In 1991 the Coeur d'Alene Tribe, concerned that progress was too slow at the Superfund site, brought suit against Hecla Mining Company, ASARCO and other companies for damages and recovery of cleanup costs of the site. In 1996 it was joined by the United States in the suit. In 2001 the United States and the Coeur d'Alene litigated a 78-day trial against Hecla and ASARCO over liability issues. In 2008, ASARCO, the other major defendant, reached settlement with the Coeur d'Alene and United States after filing for Chapter 11 bankruptcy.[11]

In 2011 the government, the Coeur d'Alene, and the state of Idaho (which joined the suit to participate in settlement) reached settlement with the Hecla Mining Company to resolve one of the largest cases ever filed under the Superfund statute. Hecla Mining Company will pay $263.4 million plus interest to the United States and other parties to "resolve claims stemming from releases of wastes from its mining operations. Settlement funds will be dedicated to restoration and remediation of natural resources in the Coeur d'Alene Basin."[11] The trustees intend to restore habitat for fish, birds and other natural resources, for stewardship while working for economic progress in the region.[11]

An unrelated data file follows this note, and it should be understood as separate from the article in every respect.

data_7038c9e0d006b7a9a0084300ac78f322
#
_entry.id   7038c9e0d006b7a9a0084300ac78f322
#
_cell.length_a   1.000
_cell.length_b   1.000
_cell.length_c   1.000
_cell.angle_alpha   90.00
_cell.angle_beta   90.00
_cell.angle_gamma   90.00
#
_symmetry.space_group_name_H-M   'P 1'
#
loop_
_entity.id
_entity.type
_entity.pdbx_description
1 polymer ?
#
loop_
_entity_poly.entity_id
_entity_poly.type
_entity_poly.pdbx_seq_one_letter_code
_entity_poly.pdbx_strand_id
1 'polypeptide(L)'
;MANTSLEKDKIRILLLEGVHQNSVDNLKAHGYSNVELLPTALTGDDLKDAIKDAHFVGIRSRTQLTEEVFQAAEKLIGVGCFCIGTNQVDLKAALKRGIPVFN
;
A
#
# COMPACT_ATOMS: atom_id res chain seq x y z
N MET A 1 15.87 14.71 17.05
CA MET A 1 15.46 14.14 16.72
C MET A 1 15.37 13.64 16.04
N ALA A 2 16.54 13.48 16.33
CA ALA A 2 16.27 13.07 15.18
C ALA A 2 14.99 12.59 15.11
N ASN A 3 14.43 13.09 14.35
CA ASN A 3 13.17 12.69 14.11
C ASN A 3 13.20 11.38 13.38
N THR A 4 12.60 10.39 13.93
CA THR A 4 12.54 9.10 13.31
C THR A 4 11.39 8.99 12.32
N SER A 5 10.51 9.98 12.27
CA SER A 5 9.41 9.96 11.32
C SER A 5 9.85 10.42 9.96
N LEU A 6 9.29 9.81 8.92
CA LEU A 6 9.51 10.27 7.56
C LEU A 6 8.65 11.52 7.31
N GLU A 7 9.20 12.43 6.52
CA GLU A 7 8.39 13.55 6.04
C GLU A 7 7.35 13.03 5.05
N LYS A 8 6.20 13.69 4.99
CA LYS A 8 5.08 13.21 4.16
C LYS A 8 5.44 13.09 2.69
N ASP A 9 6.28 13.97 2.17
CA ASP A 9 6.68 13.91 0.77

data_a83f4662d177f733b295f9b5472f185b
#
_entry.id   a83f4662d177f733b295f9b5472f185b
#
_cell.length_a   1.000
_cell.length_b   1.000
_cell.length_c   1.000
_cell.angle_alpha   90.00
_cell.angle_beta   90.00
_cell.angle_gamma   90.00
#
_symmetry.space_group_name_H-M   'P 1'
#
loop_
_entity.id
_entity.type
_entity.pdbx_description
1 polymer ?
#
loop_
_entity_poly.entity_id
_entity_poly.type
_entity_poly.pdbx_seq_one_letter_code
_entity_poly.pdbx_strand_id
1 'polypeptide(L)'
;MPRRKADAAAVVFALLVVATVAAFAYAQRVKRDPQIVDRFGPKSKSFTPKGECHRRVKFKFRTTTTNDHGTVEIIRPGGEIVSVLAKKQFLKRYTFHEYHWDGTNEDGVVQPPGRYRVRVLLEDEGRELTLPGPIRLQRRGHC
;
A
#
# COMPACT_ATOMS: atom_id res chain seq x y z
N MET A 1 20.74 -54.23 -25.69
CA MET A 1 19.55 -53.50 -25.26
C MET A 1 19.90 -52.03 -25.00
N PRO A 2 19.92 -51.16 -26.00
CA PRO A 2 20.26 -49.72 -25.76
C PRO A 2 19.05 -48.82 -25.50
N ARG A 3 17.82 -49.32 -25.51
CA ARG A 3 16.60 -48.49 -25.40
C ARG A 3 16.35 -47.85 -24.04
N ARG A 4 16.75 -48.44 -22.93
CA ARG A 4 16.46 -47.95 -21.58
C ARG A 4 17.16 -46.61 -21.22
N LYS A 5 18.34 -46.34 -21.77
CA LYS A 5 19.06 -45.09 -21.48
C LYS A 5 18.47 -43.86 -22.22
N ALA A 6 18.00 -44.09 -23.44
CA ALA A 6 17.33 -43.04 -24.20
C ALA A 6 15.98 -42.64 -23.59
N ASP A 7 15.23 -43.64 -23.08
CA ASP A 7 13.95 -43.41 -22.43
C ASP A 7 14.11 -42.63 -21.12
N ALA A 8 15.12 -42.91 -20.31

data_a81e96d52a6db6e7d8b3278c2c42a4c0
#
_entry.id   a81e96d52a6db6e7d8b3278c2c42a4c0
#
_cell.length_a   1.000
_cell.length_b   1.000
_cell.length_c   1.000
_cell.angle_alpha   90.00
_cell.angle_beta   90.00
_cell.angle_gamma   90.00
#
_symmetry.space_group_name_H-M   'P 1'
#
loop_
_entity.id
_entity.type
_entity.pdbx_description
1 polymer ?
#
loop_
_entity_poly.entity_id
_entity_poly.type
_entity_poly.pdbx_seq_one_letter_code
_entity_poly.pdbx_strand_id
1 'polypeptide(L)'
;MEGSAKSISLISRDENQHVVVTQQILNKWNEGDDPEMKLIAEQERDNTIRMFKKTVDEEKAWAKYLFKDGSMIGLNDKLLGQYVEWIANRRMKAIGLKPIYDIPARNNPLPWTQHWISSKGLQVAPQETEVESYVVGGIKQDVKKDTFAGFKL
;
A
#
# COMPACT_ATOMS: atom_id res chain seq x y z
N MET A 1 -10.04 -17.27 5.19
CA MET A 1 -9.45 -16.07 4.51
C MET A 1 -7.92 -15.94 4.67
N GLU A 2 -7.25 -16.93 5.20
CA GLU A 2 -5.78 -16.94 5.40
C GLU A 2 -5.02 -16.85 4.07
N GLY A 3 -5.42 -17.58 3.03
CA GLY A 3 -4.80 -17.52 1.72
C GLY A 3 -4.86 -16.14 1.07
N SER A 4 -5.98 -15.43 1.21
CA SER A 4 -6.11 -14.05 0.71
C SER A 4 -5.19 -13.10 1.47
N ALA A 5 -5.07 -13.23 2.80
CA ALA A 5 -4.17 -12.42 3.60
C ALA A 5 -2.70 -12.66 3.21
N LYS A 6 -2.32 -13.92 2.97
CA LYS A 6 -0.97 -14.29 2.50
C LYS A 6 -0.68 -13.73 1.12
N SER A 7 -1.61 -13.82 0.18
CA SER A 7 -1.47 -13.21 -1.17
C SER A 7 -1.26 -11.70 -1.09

See also[edit]


  1. ^ a b c d National Research Council, 2005: 16
  2. ^ a b c d e f g h i j k l m n o p q r s t u v Aiken, Katherine. Idaho's Bunker Hill: the rise and fall of a great mining company, 1885-1981. Norman: University of Oklahoma Press. pp. 3–6. ISBN 9780806138985.
  3. ^ McCartin, Joseph A. (2000). We Shall Be All: A History of the Industrial Workers of the World. University of Illinois Press. pp. 15–20. ISBN 978-0-252-06905-5.
  4. ^ Aiken, 1993
  5. ^ National Research Council, p. 26
  6. ^ Aiken, 2005: p. 27
  7. ^ National Research Council, p. 32
  8. ^ National Research Council, p. 24
  9. ^ Bollier, David (2003). Silent Theft: The Private Plunder of Our Common Wealth. Psychology Press. p. 88. ISBN 978-0-415-94482-3.
  10. ^ Gerber & Jensen, 2007: p. 262
  11. ^ a b c d "Hecla Mining Company to Pay $263 Million in Settlement to Resolve Idaho Superfund Site Litigation and Foster Cooperation", Press release, US Department of Justice, 13 June 2011; accessed 31 May 2016


External links[edit]

Coordinates: 47°32′28″N 116°08′53″W / 47.54111°N 116.14806°W / 47.54111; -116.14806